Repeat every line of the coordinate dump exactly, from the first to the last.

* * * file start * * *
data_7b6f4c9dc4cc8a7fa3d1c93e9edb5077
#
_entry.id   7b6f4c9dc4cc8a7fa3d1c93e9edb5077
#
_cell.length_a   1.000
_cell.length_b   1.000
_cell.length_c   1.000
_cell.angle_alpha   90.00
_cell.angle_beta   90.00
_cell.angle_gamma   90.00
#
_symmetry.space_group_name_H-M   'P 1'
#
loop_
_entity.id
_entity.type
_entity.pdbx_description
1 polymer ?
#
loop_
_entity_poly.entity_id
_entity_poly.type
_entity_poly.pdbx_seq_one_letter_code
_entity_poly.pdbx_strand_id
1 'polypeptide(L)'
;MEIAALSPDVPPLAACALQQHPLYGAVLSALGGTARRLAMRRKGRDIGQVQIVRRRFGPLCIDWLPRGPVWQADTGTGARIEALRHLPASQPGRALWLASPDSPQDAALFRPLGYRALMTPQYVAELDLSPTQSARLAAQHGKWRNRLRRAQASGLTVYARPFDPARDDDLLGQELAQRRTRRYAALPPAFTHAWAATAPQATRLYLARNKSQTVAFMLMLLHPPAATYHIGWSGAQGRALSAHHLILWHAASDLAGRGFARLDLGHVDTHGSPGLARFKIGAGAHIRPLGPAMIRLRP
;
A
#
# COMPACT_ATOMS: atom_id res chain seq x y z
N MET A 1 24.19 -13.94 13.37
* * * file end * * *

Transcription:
data_7b6f4c9dc4cc8a7fa3d1c93e9edb5077
#
_entry.id   7b6f4c9dc4cc8a7fa3d1c93e9edb5077
#
_cell.length_a   1.000
_cell.length_b   1.000
_cell.length_c   1.000
_cell.angle_alpha   90.00
_cell.angle_beta   90.00
_cell.angle_gamma   90.00
#
_symmetry.space_group_name_H-M   'P 1'
#
loop_
_entity.id
_entity.type
_entity.pdbx_description
1 polymer ?
#
loop_
_entity_poly.entity_id
_entity_poly.type
_entity_poly.pdbx_seq_one_letter_code
_entity_poly.pdbx_strand_id
1 'polypeptide(L)'
;MEIAALSPDVPPLAACALQQHPLYGAVLSALGGTARRLAMRRKGRDIGQVQIVRRRFGPLCIDWLPRGPVWQADTGTGARIEALRHLPASQPGRALWLASPDSPQDAALFRPLGYRALMTPQYVAELDLSPTQSARLAAQHGKWRNRLRRAQASGLTVYARPFDPARDDDLLGQELAQRRTRRYAALPPAFTHAWAATAPQATRLYLARNKSQTVAFMLMLLHPPAATYHIGWSGAQGRALSAHHLILWHAASDLAGRGFARLDLGHVDTHGSPGLARFKIGAGAHIRPLGPAMIRLRP
;
A
#
# COMPACT_ATOMS: atom_id res chain seq x y z
N MET A 1 24.19 -13.94 13.37